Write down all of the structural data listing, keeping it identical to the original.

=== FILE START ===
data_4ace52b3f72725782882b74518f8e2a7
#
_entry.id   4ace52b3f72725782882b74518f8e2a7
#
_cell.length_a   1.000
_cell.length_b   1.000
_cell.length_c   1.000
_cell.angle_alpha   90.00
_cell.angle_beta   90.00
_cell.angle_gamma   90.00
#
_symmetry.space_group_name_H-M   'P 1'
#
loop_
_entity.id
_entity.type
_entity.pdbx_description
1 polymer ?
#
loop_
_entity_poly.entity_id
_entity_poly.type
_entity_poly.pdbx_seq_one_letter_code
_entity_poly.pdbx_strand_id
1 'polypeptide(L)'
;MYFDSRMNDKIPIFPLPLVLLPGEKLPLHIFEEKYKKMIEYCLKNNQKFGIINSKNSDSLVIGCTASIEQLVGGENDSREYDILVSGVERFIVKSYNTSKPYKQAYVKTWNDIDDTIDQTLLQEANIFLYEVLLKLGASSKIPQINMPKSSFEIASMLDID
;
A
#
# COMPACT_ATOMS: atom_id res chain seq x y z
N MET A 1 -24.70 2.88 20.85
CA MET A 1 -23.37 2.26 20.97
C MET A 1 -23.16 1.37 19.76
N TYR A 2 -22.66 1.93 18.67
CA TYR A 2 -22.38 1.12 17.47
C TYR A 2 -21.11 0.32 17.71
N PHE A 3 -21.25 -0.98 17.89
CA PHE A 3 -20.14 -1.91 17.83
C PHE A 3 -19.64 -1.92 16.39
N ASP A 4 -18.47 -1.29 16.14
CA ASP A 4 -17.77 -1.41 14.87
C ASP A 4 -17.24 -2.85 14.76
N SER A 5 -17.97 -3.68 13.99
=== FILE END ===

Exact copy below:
data_4ace52b3f72725782882b74518f8e2a7
#
_entry.id   4ace52b3f72725782882b74518f8e2a7
#
_cell.length_a   1.000
_cell.length_b   1.000
_cell.length_c   1.000
_cell.angle_alpha   90.00
_cell.angle_beta   90.00
_cell.angle_gamma   90.00
#
_symmetry.space_group_name_H-M   'P 1'
#
loop_
_entity.id
_entity.type
_entity.pdbx_description
1 polymer ?
#
loop_
_entity_poly.entity_id
_entity_poly.type
_entity_poly.pdbx_seq_one_letter_code
_entity_poly.pdbx_strand_id
1 'polypeptide(L)'
;MYFDSRMNDKIPIFPLPLVLLPGEKLPLHIFEEKYKKMIEYCLKNNQKFGIINSKNSDSLVIGCTASIEQLVGGENDSREYDILVSGVERFIVKSYNTSKPYKQAYVKTWNDIDDTIDQTLLQEANIFLYEVLLKLGASSKIPQINMPKSSFEIASMLDID
;
A
#
# COMPACT_ATOMS: atom_id res chain seq x y z
N MET A 1 -24.70 2.88 20.85
CA MET A 1 -23.37 2.26 20.97
C MET A 1 -23.16 1.37 19.76
N TYR A 2 -22.66 1.93 18.67
CA TYR A 2 -22.38 1.12 17.47
C TYR A 2 -21.11 0.32 17.71
N PHE A 3 -21.25 -0.98 17.89
CA PHE A 3 -20.14 -1.91 17.83
C PHE A 3 -19.64 -1.92 16.39
N ASP A 4 -18.47 -1.29 16.14
CA ASP A 4 -17.77 -1.41 14.87
C ASP A 4 -17.24 -2.85 14.76
N SER A 5 -17.97 -3.68 13.99